It all began with Artist Trading Cards. Back in 2004, local painter Lisa Luree had already started selling her full-size paintings online when customers began asking if she made Artist Trading Cards, those two-and-a-half by three-and-a-half-inch pieces that artists generally traded. Luree asked her online art community if other artists would be interested in selling their ATCs on eBay -- but the initial response wasn't great.
"I got really bad reactions because the spirit of the cards is that they are just to be traded," says Luree. But her customers wanted them and Luree saw an opportunity: "It just didn't make sense to me -- I'm an artist, this is what I do."
So she developed Art Cards, Editions and Originals, or ACEOs -- a variation on ATCs -- and her business took off. Other artists and customers loved the idea of these small works of art for sale, and a community of ACEO buyers and sellers sprung up on eBay. "It was good for the artist and it was good for the clients, because they were excited to get these cool little pieces of art that they could collect more easily than larger works," says Luree, whose work can be found on eBay under the name bone*diva.
The community that grew around ACEO buying and selling today has around 5,000 members. In 2006, eBay gave Luree the Community Hall of Fame Award for bringing so much traffic to the site through her ACEO group.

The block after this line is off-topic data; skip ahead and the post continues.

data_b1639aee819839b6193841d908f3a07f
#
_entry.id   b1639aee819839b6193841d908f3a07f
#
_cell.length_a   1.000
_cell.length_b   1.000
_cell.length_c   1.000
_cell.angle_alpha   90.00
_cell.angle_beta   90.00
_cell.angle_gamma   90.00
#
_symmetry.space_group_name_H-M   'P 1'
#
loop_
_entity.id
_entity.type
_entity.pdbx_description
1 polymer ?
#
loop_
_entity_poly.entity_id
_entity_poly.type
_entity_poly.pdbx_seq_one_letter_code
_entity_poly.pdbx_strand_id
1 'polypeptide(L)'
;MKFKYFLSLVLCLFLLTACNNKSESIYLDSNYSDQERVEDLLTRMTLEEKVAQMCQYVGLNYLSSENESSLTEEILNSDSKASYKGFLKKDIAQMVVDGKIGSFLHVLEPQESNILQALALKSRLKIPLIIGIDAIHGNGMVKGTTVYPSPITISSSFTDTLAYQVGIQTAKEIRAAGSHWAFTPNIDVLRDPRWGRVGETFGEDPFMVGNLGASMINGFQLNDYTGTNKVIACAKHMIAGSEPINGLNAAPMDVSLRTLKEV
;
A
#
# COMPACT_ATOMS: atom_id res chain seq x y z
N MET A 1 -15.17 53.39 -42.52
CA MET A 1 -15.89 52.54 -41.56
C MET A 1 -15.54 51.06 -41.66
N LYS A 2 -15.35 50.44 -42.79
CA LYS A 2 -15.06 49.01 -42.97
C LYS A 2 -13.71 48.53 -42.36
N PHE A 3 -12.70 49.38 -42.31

Luree had discovered in the late '90s that you could buy and sell art on eBay; in the pre-Facebook era of the Internet, eBay acted as a gathering place for artists in the same way that the current social networking group functions do. But Luree remembers that putting her art out there was intimidating.
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"It was kind of scary -- that first painting you put up, it's like showing the world your first work," says Luree. "But I put it up and it sold. A light went on -- I thought wow, I can make money on eBay with my art. It was really exciting." Through eBay, Luree was also able to cultivate relationships with other artists as well as build a global client base.
There are some drawbacks to online selling, though. Luree artist uses a lot of foils and iridescent pigments in her work, elements that don't get a chance to shine in online photographs. And recently, she's began to show her work in local galleries, for the first time stepping out into the tangible world as an artist.
Last month she wrapped up a show at Valkarie Fine Gallery and Studio in Belmar, where she is now a member and has another show planned for February. Luree has also had her work shown at the Lakewood Cultural Center and plans to connect with more galleries as she continues this transition into the in-person art world. In the meantime, see more of Lisa Luree's work on her website and, of course, on eBay.
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